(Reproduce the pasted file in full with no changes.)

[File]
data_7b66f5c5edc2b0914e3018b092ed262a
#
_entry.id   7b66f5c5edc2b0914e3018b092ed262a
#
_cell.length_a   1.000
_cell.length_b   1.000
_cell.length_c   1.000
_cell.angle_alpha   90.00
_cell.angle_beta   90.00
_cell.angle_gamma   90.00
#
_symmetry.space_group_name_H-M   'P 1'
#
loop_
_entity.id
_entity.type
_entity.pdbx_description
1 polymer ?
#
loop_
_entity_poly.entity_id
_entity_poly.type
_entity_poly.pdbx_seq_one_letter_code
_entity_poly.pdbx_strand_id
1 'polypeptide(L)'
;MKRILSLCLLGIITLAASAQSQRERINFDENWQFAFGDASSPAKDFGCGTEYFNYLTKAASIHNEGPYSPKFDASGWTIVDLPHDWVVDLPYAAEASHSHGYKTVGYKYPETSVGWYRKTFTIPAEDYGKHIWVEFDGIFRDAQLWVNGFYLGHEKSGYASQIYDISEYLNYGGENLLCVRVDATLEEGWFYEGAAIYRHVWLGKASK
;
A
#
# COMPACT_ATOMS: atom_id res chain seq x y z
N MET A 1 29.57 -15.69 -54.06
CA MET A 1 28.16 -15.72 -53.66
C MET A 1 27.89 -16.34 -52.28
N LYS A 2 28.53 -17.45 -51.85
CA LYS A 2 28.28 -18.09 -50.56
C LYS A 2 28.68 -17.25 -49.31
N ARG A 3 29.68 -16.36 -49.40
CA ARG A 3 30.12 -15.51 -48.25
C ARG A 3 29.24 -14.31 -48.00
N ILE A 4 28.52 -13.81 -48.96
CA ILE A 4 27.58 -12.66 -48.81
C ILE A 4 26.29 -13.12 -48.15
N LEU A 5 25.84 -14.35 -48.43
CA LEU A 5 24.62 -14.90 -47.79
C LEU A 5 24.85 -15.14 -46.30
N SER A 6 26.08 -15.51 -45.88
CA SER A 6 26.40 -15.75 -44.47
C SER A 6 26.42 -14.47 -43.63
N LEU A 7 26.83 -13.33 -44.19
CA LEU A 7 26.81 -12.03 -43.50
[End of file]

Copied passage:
data_7b66f5c5edc2b0914e3018b092ed262a
#
_entry.id   7b66f5c5edc2b0914e3018b092ed262a
#
_cell.length_a   1.000
_cell.length_b   1.000
_cell.length_c   1.000
_cell.angle_alpha   90.00
_cell.angle_beta   90.00
_cell.angle_gamma   90.00
#
_symmetry.space_group_name_H-M   'P 1'
#
loop_
_entity.id
_entity.type
_entity.pdbx_description
1 polymer ?
#
loop_
_entity_poly.entity_id
_entity_poly.type
_entity_poly.pdbx_seq_one_letter_code
_entity_poly.pdbx_strand_id
1 'polypeptide(L)'
;MKRILSLCLLGIITLAASAQSQRERINFDENWQFAFGDASSPAKDFGCGTEYFNYLTKAASIHNEGPYSPKFDASGWTIVDLPHDWVVDLPYAAEASHSHGYKTVGYKYPETSVGWYRKTFTIPAEDYGKHIWVEFDGIFRDAQLWVNGFYLGHEKSGYASQIYDISEYLNYGGENLLCVRVDATLEEGWFYEGAAIYRHVWLGKASK
;
A
#
# COMPACT_ATOMS: atom_id res chain seq x y z
N MET A 1 29.57 -15.69 -54.06
CA MET A 1 28.16 -15.72 -53.66
C MET A 1 27.89 -16.34 -52.28
N LYS A 2 28.53 -17.45 -51.85
CA LYS A 2 28.28 -18.09 -50.56
C LYS A 2 28.68 -17.25 -49.31
N ARG A 3 29.68 -16.36 -49.40
CA ARG A 3 30.12 -15.51 -48.25
C ARG A 3 29.24 -14.31 -48.00
N ILE A 4 28.52 -13.81 -48.96
CA ILE A 4 27.58 -12.66 -48.81
C ILE A 4 26.29 -13.12 -48.15
N LEU A 5 25.84 -14.35 -48.43
CA LEU A 5 24.62 -14.90 -47.79
C LEU A 5 24.85 -15.14 -46.30
N SER A 6 26.08 -15.51 -45.88
CA SER A 6 26.40 -15.75 -44.47
C SER A 6 26.42 -14.47 -43.63
N LEU A 7 26.83 -13.33 -44.19
CA LEU A 7 26.81 -12.03 -43.50